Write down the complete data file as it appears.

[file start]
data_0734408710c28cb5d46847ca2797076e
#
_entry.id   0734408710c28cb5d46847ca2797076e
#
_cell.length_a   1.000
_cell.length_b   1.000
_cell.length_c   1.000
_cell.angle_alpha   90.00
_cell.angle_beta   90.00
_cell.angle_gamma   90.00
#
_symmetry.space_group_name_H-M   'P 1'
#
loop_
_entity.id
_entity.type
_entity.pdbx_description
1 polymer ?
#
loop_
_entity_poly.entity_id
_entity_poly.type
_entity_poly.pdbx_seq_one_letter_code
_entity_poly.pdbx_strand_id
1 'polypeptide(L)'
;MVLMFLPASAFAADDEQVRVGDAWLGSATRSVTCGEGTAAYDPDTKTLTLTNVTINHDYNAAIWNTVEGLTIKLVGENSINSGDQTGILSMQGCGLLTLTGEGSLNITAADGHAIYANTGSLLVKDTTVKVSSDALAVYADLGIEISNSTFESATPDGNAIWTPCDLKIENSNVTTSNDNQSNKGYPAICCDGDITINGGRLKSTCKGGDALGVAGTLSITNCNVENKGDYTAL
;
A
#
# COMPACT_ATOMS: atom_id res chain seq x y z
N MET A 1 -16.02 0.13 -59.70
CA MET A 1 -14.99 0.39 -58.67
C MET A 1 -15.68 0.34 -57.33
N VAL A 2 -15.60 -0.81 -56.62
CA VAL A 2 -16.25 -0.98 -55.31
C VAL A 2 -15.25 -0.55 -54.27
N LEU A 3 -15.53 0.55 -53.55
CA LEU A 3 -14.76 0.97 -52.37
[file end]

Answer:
data_0734408710c28cb5d46847ca2797076e
#
_entry.id   0734408710c28cb5d46847ca2797076e
#
_cell.length_a   1.000
_cell.length_b   1.000
_cell.length_c   1.000
_cell.angle_alpha   90.00
_cell.angle_beta   90.00
_cell.angle_gamma   90.00
#
_symmetry.space_group_name_H-M   'P 1'
#
loop_
_entity.id
_entity.type
_entity.pdbx_description
1 polymer ?
#
loop_
_entity_poly.entity_id
_entity_poly.type
_entity_poly.pdbx_seq_one_letter_code
_entity_poly.pdbx_strand_id
1 'polypeptide(L)'
;MVLMFLPASAFAADDEQVRVGDAWLGSATRSVTCGEGTAAYDPDTKTLTLTNVTINHDYNAAIWNTVEGLTIKLVGENSINSGDQTGILSMQGCGLLTLTGEGSLNITAADGHAIYANTGSLLVKDTTVKVSSDALAVYADLGIEISNSTFESATPDGNAIWTPCDLKIENSNVTTSNDNQSNKGYPAICCDGDITINGGRLKSTCKGGDALGVAGTLSITNCNVENKGDYTAL
;
A
#
# COMPACT_ATOMS: atom_id res chain seq x y z
N MET A 1 -16.02 0.13 -59.70
CA MET A 1 -14.99 0.39 -58.67
C MET A 1 -15.68 0.34 -57.33
N VAL A 2 -15.60 -0.81 -56.62
CA VAL A 2 -16.25 -0.98 -55.31
C VAL A 2 -15.25 -0.55 -54.27
N LEU A 3 -15.53 0.55 -53.55
CA LEU A 3 -14.76 0.97 -52.37